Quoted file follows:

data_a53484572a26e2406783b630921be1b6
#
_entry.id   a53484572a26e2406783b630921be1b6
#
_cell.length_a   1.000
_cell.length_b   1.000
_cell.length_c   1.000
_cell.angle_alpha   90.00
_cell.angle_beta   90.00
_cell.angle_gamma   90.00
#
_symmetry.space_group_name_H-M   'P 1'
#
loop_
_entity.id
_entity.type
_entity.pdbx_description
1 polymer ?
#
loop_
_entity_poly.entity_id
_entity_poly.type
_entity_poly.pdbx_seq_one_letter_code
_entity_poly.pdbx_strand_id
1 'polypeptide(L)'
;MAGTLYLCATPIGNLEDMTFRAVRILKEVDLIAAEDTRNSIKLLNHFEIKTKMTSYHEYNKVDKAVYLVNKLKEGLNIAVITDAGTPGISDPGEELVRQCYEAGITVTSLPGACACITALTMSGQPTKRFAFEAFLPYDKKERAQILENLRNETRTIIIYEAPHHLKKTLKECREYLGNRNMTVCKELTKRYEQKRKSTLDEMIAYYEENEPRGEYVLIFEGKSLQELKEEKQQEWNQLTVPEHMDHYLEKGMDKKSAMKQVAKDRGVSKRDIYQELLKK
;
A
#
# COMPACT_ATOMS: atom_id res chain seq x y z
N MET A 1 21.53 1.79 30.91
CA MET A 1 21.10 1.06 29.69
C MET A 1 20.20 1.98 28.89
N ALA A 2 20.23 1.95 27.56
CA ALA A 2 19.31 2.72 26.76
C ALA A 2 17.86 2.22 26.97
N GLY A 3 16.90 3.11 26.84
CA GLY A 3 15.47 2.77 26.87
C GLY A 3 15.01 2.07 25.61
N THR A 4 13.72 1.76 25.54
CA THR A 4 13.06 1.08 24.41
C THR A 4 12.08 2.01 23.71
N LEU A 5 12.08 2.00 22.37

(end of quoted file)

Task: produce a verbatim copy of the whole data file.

data_a53484572a26e2406783b630921be1b6
#
_entry.id   a53484572a26e2406783b630921be1b6
#
_cell.length_a   1.000
_cell.length_b   1.000
_cell.length_c   1.000
_cell.angle_alpha   90.00
_cell.angle_beta   90.00
_cell.angle_gamma   90.00
#
_symmetry.space_group_name_H-M   'P 1'
#
loop_
_entity.id
_entity.type
_entity.pdbx_description
1 polymer ?
#
loop_
_entity_poly.entity_id
_entity_poly.type
_entity_poly.pdbx_seq_one_letter_code
_entity_poly.pdbx_strand_id
1 'polypeptide(L)'
;MAGTLYLCATPIGNLEDMTFRAVRILKEVDLIAAEDTRNSIKLLNHFEIKTKMTSYHEYNKVDKAVYLVNKLKEGLNIAVITDAGTPGISDPGEELVRQCYEAGITVTSLPGACACITALTMSGQPTKRFAFEAFLPYDKKERAQILENLRNETRTIIIYEAPHHLKKTLKECREYLGNRNMTVCKELTKRYEQKRKSTLDEMIAYYEENEPRGEYVLIFEGKSLQELKEEKQQEWNQLTVPEHMDHYLEKGMDKKSAMKQVAKDRGVSKRDIYQELLKK
;
A
#
# COMPACT_ATOMS: atom_id res chain seq x y z
N MET A 1 21.53 1.79 30.91
CA MET A 1 21.10 1.06 29.69
C MET A 1 20.20 1.98 28.89
N ALA A 2 20.23 1.95 27.56
CA ALA A 2 19.31 2.72 26.76
C ALA A 2 17.86 2.22 26.97
N GLY A 3 16.90 3.11 26.84
CA GLY A 3 15.47 2.77 26.87
C GLY A 3 15.01 2.07 25.61
N THR A 4 13.72 1.76 25.54
CA THR A 4 13.06 1.08 24.41
C THR A 4 12.08 2.01 23.71
N LEU A 5 12.08 2.00 22.37